PV Sindhu created history by becoming India’s most successful women Olympian when she medalled in her second consecutive Olympic Games, claiming bronze at Tokyo 2020 in badminton women’s singles beating He Bing Jiao of China in straight games. Speaking exclusively to News18 a day after her victory, the 26-year-old spoke about the importance of having a robust support system, especially during the pandemic, and thanked the Government of India and the sports associations for their support.
I am thankful to all the people out there for their love and support, and to the people who believed in me and trusted me that I can do it,” Sindhu told News18. “My family members, sponsors, support staff, basically the entire ecosystem that comes together and works. I am also thankful to the government of India, they supported us especially during the pandemic and Badminton Association of India and the Sports authority,” she said.
While Sindhu made it to the final of the Olympic Games in Rio 2016, losing to Carolina Marin, the shuttler said she definitely felt the pressure heading into Tokyo as one of the favourites to win the gold medal. Even though she won a bronze, she said she is super proud of the moment.
“When the (bronze medal) match was over, I didn’t know what to do; I was literally tired was looking up and after like 5 seconds I shouted. Then the realisation hit, ‘I have finally got it, I have got the medal’. It definitely is a proud moment because back in Rio 2016 it was comparatively very different, than Tokyo, in terms of pressure, responsibility, wanting to win for your country. It (pressure) will always be there, but you know, to just go out there for your country without any pressure, just to give you best and get a medal, that to carry the expectations – it is definitely is different. In Rio, nobody knew me much. Even then I had the world champion medals, but it was my first Olympics. But, here there was expectation because I got the Silver last time around, so people believed I will get it or do better in Tokyo,” said Sindhu.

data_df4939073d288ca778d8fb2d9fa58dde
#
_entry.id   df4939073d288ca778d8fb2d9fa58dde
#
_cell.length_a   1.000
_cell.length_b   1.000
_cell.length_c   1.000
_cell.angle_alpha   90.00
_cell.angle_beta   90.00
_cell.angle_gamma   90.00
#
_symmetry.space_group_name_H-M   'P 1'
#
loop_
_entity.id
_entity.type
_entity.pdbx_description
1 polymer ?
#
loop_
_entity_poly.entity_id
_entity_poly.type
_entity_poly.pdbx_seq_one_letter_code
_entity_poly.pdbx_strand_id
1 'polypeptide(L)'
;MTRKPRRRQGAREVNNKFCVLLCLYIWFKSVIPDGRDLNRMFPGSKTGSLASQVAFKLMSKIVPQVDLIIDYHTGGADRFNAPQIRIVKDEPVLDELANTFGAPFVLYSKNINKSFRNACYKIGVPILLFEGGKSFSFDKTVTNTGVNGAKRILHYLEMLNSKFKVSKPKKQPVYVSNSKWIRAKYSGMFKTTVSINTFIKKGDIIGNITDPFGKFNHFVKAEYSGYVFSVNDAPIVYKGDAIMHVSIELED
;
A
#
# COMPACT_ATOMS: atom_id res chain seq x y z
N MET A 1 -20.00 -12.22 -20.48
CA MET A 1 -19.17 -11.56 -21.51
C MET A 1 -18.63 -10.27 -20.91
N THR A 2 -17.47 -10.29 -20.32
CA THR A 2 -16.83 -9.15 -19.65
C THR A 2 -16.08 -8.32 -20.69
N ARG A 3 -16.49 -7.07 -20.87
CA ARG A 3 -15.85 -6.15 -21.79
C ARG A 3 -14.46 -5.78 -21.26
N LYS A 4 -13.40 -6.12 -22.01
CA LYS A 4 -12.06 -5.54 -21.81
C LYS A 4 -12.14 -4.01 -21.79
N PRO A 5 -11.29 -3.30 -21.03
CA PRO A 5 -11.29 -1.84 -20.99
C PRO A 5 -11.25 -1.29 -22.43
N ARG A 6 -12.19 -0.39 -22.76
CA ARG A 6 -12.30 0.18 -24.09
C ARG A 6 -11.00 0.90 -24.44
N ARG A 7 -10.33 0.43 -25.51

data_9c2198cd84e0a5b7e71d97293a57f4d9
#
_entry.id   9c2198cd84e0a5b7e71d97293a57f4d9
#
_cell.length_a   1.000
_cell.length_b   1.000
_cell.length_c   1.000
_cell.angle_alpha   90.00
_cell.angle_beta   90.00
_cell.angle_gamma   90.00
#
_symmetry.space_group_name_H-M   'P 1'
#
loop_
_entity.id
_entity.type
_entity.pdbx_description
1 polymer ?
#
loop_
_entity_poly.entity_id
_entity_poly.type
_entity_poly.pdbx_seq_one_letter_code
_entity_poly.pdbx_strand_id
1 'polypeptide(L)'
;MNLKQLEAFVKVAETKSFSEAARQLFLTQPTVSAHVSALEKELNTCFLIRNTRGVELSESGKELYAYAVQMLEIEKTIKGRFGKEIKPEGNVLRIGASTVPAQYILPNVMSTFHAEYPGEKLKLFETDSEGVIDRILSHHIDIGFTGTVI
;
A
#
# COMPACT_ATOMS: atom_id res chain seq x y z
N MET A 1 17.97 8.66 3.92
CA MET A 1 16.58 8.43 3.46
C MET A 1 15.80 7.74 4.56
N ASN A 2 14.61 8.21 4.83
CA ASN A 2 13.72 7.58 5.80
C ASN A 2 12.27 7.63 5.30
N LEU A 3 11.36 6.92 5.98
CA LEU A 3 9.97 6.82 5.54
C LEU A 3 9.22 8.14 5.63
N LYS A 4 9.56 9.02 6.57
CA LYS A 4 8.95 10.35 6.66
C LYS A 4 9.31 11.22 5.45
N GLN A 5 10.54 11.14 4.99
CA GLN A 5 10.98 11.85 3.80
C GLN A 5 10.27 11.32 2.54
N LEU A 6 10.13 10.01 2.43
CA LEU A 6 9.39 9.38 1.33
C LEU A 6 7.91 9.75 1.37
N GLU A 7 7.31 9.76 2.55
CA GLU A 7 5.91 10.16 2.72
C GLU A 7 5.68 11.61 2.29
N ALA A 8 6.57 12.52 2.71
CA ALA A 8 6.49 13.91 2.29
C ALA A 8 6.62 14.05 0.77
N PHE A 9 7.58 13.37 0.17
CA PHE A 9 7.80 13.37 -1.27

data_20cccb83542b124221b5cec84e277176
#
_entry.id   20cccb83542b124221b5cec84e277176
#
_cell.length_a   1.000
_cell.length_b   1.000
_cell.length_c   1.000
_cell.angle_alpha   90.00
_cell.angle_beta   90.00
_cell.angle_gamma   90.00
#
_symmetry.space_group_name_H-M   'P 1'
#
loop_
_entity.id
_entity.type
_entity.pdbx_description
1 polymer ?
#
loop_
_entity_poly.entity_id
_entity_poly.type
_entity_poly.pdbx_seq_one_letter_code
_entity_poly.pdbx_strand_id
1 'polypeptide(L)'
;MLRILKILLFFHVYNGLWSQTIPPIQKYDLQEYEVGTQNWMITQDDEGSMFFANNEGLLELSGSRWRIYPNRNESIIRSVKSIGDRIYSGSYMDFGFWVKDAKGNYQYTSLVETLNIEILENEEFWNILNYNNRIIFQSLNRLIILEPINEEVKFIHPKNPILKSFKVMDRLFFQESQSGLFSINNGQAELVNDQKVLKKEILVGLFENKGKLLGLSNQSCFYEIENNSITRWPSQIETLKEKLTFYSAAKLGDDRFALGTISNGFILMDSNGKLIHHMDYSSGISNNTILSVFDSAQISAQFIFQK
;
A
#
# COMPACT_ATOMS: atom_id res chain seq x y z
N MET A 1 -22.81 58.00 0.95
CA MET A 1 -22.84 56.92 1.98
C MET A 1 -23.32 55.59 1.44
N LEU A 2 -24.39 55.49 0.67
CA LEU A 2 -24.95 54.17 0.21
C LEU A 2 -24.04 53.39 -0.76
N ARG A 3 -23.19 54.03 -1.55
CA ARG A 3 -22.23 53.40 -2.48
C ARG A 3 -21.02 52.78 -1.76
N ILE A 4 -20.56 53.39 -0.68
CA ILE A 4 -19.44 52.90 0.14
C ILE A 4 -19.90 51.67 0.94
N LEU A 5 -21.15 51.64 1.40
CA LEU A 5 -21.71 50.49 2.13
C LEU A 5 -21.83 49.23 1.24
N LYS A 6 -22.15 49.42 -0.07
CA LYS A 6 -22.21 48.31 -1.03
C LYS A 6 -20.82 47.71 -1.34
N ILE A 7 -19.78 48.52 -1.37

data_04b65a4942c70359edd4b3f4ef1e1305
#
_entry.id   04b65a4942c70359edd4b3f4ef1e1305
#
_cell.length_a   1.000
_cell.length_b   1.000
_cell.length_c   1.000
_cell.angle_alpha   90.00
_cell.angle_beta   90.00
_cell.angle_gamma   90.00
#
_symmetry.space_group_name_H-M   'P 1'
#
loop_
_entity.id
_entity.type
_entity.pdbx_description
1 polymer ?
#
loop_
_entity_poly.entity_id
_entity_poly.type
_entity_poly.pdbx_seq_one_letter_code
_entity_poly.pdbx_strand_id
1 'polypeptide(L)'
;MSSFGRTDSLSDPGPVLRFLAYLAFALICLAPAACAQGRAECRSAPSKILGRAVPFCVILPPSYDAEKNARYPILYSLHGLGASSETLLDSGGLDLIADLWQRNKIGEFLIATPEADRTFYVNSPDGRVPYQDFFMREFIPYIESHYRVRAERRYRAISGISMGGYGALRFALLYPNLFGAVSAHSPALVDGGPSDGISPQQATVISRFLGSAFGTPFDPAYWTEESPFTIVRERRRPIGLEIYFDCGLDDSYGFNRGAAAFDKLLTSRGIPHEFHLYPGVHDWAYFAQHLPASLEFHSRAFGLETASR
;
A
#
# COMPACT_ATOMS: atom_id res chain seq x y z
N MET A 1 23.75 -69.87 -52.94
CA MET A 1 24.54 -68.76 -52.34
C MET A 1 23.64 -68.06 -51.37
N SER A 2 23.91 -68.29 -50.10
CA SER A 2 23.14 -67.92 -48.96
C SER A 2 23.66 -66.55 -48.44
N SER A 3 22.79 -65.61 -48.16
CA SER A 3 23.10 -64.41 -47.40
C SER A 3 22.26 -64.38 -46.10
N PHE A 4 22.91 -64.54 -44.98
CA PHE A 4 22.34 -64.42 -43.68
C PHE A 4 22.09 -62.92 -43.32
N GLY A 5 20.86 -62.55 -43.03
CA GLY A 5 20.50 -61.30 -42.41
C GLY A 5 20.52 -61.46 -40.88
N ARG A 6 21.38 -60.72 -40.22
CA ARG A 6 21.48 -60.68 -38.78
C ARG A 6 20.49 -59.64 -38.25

She was in marauding form during the early stages of the competition and reached the semifinals without dropping a game. But, the No.6 seed could not get the better of World No.1 Tai Tzu Ying in the semis. Going into the bronze medal match, Sindhu revealed that she was sad to miss out on the finals, but was determined to win the medal.
“There was no moment to settle there (in the bronze medal match. Every point was important for both of us and she gave a good fight. Even though I was leading I did not give her anything. She was coming hard, and the difference throughout was just about two points. The pressure was there and I was like ‘I need to get the next point, that all,” said Sindhu, who beat the Chinese 21-19, 21-19.
Talking about her parents, Sindhu added that they must be super happy with the win and because they have been part of her journey, it is a special feeling for them to see the success.
“Their involvement has been so much in the journey, they have been through the ups and downs; we have lost some, won some and it’s not just them; everybody has worked hard, the trainers, physios, and it is a different feeling when you get the success. I am sure my parents are super super happy and I am waiting to see them and meet them.”
On her immediate plans after returning to India, Sindhu said she wanted to enjoy the moment and even though Paris 2024 is on the back of her mind, she will take a bit of time before getting back to training.
“For now, I just want to live in the moment, enjoy and celebrate, at some point I will definitely be back (training) and I hope to play in Paris in three years’ time,” she added.